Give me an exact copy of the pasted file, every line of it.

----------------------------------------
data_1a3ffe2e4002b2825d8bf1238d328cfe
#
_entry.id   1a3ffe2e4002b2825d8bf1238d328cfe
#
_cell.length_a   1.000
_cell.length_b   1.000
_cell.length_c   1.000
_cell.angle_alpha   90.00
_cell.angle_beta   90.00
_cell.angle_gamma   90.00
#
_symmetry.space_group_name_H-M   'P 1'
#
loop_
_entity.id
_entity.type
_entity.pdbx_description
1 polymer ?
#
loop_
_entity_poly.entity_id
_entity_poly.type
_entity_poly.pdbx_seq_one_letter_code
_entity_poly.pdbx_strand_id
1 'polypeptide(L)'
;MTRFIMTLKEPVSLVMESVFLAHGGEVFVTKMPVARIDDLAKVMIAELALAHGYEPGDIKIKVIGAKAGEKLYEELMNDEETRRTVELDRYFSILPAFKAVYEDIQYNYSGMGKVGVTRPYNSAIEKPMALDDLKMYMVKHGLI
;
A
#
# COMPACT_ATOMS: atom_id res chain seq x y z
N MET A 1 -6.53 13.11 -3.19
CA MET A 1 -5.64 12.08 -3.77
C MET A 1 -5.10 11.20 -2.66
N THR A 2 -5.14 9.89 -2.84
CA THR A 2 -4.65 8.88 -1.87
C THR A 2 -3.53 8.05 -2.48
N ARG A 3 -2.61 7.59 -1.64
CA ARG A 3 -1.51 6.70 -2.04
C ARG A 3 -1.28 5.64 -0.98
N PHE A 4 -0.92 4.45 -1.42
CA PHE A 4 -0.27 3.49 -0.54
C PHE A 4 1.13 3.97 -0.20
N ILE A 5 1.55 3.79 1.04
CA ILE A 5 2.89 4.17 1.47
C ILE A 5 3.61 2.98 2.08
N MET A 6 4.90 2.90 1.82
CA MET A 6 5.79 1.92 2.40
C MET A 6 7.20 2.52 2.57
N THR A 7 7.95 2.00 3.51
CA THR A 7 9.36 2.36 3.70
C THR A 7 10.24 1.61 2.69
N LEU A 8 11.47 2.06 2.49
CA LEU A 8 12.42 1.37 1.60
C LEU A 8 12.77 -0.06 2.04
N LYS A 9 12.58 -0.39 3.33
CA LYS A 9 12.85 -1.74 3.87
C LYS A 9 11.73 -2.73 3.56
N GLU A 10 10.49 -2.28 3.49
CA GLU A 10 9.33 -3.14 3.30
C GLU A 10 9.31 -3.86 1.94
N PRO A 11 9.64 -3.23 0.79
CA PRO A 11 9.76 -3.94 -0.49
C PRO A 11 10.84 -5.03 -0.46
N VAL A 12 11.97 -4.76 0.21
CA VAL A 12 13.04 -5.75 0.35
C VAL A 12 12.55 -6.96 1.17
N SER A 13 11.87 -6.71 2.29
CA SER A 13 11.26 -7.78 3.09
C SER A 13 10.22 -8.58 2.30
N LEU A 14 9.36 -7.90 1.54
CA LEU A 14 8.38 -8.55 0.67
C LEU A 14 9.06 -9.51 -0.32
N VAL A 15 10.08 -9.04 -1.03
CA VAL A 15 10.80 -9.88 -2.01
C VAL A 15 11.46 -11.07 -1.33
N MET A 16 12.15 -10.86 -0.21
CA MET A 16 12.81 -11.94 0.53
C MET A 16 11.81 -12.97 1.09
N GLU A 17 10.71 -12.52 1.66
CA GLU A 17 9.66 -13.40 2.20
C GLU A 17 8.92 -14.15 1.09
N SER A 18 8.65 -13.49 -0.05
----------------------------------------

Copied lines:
data_1a3ffe2e4002b2825d8bf1238d328cfe
#
_entry.id   1a3ffe2e4002b2825d8bf1238d328cfe
#
_cell.length_a   1.000
_cell.length_b   1.000
_cell.length_c   1.000
_cell.angle_alpha   90.00
_cell.angle_beta   90.00
_cell.angle_gamma   90.00
#
_symmetry.space_group_name_H-M   'P 1'
#
loop_
_entity.id
_entity.type
_entity.pdbx_description
1 polymer ?
#
loop_
_entity_poly.entity_id
_entity_poly.type
_entity_poly.pdbx_seq_one_letter_code
_entity_poly.pdbx_strand_id
1 'polypeptide(L)'
;MTRFIMTLKEPVSLVMESVFLAHGGEVFVTKMPVARIDDLAKVMIAELALAHGYEPGDIKIKVIGAKAGEKLYEELMNDEETRRTVELDRYFSILPAFKAVYEDIQYNYSGMGKVGVTRPYNSAIEKPMALDDLKMYMVKHGLI
;
A
#
# COMPACT_ATOMS: atom_id res chain seq x y z
N MET A 1 -6.53 13.11 -3.19
CA MET A 1 -5.64 12.08 -3.77
C MET A 1 -5.10 11.20 -2.66
N THR A 2 -5.14 9.89 -2.84
CA THR A 2 -4.65 8.88 -1.87
C THR A 2 -3.53 8.05 -2.48
N ARG A 3 -2.61 7.59 -1.64
CA ARG A 3 -1.51 6.70 -2.04
C ARG A 3 -1.28 5.64 -0.98
N PHE A 4 -0.92 4.45 -1.42
CA PHE A 4 -0.27 3.49 -0.54
C PHE A 4 1.13 3.97 -0.20
N ILE A 5 1.55 3.79 1.04
CA ILE A 5 2.89 4.17 1.47
C ILE A 5 3.61 2.98 2.08
N MET A 6 4.90 2.90 1.82
CA MET A 6 5.79 1.92 2.40
C MET A 6 7.20 2.52 2.57
N THR A 7 7.95 2.00 3.51
CA THR A 7 9.36 2.36 3.70
C THR A 7 10.24 1.61 2.69
N LEU A 8 11.47 2.06 2.49
CA LEU A 8 12.42 1.37 1.60
C LEU A 8 12.77 -0.06 2.04
N LYS A 9 12.58 -0.39 3.33
CA LYS A 9 12.85 -1.74 3.87
C LYS A 9 11.73 -2.73 3.56
N GLU A 10 10.49 -2.28 3.49
CA GLU A 10 9.33 -3.14 3.30
C GLU A 10 9.31 -3.86 1.94
N PRO A 11 9.64 -3.23 0.79
CA PRO A 11 9.76 -3.94 -0.49
C PRO A 11 10.84 -5.03 -0.46
N VAL A 12 11.97 -4.76 0.21
CA VAL A 12 13.04 -5.75 0.35
C VAL A 12 12.55 -6.96 1.17
N SER A 13 11.87 -6.71 2.29
CA SER A 13 11.26 -7.78 3.09
C SER A 13 10.22 -8.58 2.30
N LEU A 14 9.36 -7.90 1.54
CA LEU A 14 8.38 -8.55 0.67
C LEU A 14 9.06 -9.51 -0.32
N VAL A 15 10.08 -9.04 -1.03
CA VAL A 15 10.80 -9.88 -2.01
C VAL A 15 11.46 -11.07 -1.33
N MET A 16 12.15 -10.86 -0.21
CA MET A 16 12.81 -11.94 0.53
C MET A 16 11.81 -12.97 1.09
N GLU A 17 10.71 -12.52 1.66
CA GLU A 17 9.66 -13.40 2.20
C GLU A 17 8.92 -14.15 1.09
N SER A 18 8.65 -13.49 -0.05